A noted brain scientist, psychologist, and philosopher, Pribram was called The Einstein of Brain Science in the July 2000 issue of the Culver Alumni Magazine for his pioneering research into the function of the brain’s limbic system, frontal lobes, temporal lobes, and their roles in decision making and emotion.
Born in Vienna, Austria, in 1919, Pribram attended grammar school in Switzerland before coming to Culver Military Academy. He received his bachelor’s and medical degrees at the University of Chicago and went on to become certified in the specialties of neurological surgery and behavioral medicine. He was one of the first 300 board-certified neurosurgeons in the world.
However, most of his career over the past six decades was devoted to brain/behavior research which he pursued at the Yerkes Laboratory of Primate Biology; at Yale University, where Pribram taught neurophysiology and physiological psychology; and for 30 years at Stanford University, where he received a lifetime career award from the National Institutes of Health as Professor of Neuroscience in the Departments of Psychology and Psychiatry.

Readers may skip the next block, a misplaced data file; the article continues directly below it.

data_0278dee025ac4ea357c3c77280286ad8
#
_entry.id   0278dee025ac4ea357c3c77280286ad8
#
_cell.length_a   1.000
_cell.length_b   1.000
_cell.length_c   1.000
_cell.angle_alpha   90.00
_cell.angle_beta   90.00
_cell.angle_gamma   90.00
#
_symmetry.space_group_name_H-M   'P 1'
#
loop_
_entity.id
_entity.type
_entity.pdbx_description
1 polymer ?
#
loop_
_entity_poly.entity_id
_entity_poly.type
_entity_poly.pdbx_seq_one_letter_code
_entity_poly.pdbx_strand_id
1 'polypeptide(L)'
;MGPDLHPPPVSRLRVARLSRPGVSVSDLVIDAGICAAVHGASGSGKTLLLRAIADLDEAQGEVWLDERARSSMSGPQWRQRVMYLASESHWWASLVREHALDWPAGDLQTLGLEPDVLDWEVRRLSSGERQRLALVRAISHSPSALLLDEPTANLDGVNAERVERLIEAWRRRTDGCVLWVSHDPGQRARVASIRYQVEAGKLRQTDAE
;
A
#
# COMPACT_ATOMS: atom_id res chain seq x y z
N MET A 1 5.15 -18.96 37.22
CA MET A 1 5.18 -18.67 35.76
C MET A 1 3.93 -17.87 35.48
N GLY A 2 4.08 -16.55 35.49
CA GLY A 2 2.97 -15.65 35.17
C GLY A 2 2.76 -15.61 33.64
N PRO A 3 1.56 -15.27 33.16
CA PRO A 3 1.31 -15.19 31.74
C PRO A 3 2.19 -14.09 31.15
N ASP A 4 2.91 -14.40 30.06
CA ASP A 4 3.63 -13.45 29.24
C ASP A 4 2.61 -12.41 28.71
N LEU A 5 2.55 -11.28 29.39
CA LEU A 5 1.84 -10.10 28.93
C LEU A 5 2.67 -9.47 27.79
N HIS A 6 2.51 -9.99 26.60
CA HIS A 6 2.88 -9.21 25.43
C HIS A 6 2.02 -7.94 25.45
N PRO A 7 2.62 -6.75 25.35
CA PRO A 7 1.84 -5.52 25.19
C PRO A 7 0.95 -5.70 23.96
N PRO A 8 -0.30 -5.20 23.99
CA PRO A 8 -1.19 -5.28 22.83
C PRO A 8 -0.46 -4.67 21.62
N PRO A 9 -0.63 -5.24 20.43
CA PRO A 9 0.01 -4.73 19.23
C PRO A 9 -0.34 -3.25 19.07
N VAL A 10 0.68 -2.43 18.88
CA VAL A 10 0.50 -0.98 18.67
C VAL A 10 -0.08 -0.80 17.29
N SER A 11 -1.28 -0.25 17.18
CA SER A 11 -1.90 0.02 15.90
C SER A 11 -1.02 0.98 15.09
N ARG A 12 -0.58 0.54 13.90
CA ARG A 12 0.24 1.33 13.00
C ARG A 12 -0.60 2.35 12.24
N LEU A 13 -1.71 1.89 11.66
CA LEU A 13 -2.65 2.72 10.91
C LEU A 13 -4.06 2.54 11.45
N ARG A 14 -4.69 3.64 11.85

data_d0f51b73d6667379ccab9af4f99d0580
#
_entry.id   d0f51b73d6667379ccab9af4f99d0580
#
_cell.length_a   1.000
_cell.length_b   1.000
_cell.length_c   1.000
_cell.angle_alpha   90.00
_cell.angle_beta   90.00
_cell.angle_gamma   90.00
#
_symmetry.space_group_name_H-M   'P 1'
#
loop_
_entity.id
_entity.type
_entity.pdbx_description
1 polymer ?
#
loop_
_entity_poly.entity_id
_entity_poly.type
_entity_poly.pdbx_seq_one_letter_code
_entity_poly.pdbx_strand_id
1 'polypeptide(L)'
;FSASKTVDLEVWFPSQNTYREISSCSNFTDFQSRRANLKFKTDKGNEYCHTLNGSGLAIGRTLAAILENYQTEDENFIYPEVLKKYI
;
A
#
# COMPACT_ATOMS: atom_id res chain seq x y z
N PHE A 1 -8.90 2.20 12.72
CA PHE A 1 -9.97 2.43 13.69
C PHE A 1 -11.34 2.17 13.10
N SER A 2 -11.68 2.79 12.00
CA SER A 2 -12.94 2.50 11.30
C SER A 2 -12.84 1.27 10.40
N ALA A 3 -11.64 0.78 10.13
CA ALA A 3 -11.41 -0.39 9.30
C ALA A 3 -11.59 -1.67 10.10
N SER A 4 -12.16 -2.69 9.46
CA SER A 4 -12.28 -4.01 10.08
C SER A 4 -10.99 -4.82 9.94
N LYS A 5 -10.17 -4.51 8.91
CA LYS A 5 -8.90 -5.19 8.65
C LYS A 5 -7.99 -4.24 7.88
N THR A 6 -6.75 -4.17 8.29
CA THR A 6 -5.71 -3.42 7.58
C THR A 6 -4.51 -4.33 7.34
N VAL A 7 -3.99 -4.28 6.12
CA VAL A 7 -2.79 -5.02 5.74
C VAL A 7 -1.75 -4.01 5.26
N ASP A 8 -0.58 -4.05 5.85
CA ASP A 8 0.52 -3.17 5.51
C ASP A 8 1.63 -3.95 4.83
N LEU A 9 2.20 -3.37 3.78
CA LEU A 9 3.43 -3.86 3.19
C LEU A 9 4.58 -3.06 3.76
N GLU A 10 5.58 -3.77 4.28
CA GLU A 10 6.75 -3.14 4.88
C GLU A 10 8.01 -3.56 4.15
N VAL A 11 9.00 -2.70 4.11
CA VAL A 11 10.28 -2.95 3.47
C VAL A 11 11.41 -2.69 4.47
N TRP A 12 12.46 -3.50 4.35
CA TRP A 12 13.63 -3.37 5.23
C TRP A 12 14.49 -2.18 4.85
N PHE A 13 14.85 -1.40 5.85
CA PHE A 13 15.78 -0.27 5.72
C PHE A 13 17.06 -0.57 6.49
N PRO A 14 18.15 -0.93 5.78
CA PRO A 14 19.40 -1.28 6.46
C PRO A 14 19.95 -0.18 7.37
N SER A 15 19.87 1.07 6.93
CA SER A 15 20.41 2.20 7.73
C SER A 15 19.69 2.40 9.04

Upon becoming emeritus at Stanford, Pribram accepted the position of James P. and Anna King Distinguished Professor at Radford University where he remained for 12 years as an Eminent Scholar of the Virginia Commonwealth. He taught as Distinguished Research Professor in cognitive neuroscience at Georgetown and George Mason universities. He also received an honorary doctorate in psychology from the University of Montrea in 1992 and an honorary doctorate in philosophy from the University of Bremen in 1996.
Pribram is author of more than 700 books and scientific publications. His books include Plans and the Structure of Behavior (with George Miller and Eugene Galanter); Languages of the Brain; Brain and Perception; and Freud’s Project Reassessed (with Merton Gill).
He was the recipient of more than 60 international awards and honors; honorary doctorates in psychology and neuroscience from the universities of Montreal, Canada and Bremen, Germany; and an Outstanding Contributions Award from the American Board of Medical Psychotherapists. Pribram was also the first laureate to receive the Dagmar and Vaclav Havel Award for uniting the sciences and the humanities.
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